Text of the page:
The Media Salles Forum at Cine Expo in Amsterdam presented evidence of a link between the increase in box office in some European territories and an increase in home-made films.

Its Focus On Europe seminar : 'A Panorama of Cinemagoing in Europe in 2002: Marketing Strategies by Exhibition Companies for building communities through Loyalty Programs' looked at the fact that box office over the year for Europe, at 931m admissions, only fluctuated 0.8% from 2001.

Looking at the figures more closely however, it emerged that in the five European nations which registered more than 100m admissions last year, Italy and the UK saw an increase in box office of 2.7% and 12.8% respectively while France, Spain and Germany saw decreases of 0.7%, 4.2% and 7.9%.

Elisabetta Brunella, Secretary Generalof Media Salles, said: "If you look at the number of tickets lost and gained the gains in Italy and The UK offset exactly the losses in Germany, France and Spain."

Dr Joachim PH Wolff, chairman of the NFC Resreach Foundation, in the Netherlands, and scientific adviser to Media Salles European yearbook, then explained how he had analysed nine countries - not including the UK - where the total % of homegrown films is known, since 1996 until 2001.

He pointed out that there did seem to be a general correlation emerging. "There is reason to say that the success in one year of domestic films is very important to the total admissions realised.

Brunella pointed to the fact that in the UK, four films which were either British or perceived by audiences to be British - Die Another Day, Harry Potter 2, Bend It Like Beckham and About A Boy -accounted for more than 15% of the total admissions.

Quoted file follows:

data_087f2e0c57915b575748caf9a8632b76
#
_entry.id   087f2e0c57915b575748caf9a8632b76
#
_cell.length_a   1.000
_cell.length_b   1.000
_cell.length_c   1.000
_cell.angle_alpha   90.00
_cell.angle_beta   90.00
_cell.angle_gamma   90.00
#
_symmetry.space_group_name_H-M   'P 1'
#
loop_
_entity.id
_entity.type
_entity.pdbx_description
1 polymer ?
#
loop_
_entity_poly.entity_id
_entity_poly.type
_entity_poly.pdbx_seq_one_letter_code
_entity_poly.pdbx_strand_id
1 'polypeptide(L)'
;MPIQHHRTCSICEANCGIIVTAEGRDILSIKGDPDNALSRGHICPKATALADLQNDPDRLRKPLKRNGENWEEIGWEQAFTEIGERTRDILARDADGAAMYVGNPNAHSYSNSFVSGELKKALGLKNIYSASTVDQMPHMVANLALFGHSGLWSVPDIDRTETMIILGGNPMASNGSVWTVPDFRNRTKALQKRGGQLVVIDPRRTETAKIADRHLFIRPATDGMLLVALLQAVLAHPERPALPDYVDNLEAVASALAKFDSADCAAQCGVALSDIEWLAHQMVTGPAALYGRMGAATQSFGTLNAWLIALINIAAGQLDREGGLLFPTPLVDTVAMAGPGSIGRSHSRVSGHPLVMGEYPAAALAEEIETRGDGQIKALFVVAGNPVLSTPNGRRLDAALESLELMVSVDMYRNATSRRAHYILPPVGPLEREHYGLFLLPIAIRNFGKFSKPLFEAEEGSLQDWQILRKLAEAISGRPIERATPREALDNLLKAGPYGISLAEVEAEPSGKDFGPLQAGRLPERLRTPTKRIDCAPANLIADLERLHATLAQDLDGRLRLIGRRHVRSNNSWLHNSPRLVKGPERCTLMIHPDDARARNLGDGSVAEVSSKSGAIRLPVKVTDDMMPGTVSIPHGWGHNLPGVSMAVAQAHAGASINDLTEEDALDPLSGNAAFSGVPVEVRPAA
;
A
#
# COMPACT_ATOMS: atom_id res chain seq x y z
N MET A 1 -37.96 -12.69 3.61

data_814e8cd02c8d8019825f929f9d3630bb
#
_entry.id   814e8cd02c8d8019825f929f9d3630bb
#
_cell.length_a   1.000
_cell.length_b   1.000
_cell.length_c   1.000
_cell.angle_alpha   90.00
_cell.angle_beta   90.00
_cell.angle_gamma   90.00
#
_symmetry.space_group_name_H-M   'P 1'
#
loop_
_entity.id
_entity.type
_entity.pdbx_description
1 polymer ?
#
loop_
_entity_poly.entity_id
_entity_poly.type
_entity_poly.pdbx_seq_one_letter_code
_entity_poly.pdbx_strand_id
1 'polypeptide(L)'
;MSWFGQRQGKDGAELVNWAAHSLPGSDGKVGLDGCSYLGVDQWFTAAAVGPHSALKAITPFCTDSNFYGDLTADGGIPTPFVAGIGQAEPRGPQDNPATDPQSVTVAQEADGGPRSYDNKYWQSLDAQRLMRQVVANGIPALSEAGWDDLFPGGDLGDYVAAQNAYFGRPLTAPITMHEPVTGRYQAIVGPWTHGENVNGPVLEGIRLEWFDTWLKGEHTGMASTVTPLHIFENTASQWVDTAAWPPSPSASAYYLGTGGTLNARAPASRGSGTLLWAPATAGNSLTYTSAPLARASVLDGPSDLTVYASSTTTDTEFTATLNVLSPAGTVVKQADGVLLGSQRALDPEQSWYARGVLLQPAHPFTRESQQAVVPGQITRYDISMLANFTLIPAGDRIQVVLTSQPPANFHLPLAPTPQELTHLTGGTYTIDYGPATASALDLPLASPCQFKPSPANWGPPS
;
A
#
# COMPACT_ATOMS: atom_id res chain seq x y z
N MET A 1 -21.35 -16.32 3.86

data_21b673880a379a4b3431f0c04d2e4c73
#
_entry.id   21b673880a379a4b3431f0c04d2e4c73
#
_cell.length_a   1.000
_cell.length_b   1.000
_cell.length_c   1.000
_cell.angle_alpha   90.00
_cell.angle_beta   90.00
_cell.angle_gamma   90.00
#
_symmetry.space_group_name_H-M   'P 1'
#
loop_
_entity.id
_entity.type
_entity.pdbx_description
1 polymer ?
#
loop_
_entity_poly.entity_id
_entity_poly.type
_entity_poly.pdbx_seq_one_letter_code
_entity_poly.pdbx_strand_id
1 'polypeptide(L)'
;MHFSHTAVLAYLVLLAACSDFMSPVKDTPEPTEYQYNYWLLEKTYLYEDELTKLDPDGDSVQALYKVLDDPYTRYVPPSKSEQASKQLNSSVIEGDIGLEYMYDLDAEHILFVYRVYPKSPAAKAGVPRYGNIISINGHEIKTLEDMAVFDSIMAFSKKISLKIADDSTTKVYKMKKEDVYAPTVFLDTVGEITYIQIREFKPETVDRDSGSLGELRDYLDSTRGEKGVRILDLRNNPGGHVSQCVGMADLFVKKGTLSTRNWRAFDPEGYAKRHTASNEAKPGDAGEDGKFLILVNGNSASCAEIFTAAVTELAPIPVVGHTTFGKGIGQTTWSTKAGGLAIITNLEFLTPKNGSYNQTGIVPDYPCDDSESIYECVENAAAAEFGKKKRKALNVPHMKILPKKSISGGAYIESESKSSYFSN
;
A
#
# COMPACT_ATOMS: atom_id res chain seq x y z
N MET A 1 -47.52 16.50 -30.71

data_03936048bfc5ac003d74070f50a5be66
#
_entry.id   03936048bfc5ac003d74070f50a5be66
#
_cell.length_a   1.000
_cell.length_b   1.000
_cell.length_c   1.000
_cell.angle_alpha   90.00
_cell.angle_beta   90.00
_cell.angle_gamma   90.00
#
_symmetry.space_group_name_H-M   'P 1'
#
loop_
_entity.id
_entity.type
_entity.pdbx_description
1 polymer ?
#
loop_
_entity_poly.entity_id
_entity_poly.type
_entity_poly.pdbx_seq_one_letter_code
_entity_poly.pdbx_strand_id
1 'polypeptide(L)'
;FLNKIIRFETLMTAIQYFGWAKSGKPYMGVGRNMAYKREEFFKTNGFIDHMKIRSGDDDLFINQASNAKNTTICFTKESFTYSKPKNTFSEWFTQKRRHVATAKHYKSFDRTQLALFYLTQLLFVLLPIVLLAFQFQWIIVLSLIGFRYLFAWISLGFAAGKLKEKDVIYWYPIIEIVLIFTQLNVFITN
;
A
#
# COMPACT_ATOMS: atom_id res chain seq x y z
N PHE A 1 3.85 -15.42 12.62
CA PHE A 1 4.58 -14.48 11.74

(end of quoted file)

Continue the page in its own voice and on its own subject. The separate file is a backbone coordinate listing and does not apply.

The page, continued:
The seminar also looked at ways of retaining customer loyalty in several European territories.

Michael Chalmer, head of marketing of Danish distributors Nordisk in Denmark, explained how its loyalty-based website called BioZonen ("CineMAzONE") now has more than 90,000 members.

Under a loyalty scheme, those who book more than five tickets in 90 days are entitled to extra benefits such as sneak preview screenings. As the biggest Danish distributor, the company sells 30 million tickets each year, accounting for 45% of the Danish total.

Brain Jones, man director, of EuoPlex Suisee, Switzerland's second biggest distributor, uses a loyalty card scheme where members charge their cards with credits giving the company money up front before the choice of films is made. "It is an incredible boost to our treasury," he said of the $1.5m (Fr 2m) currently stored on cards. At present there are 80,000 of the cards in circulation, which entitle users to $1.50 (Fr 2) off a ticket price

Kjell A Orseth, managing director of Filmweb in Norway, spoke of the website, which acts as a portal for ticket sales, show times, film information and press downloads Set up as collaborative service between Norway's distributors and exhibitors back in 1997, it plays on Norway's high take-up of Internet use.

"It is the most visited entertainment site in Norway, including football and sport," he said, adding that it now has more than 3 million page impressions per month and sells more than 1,300 tickets per day.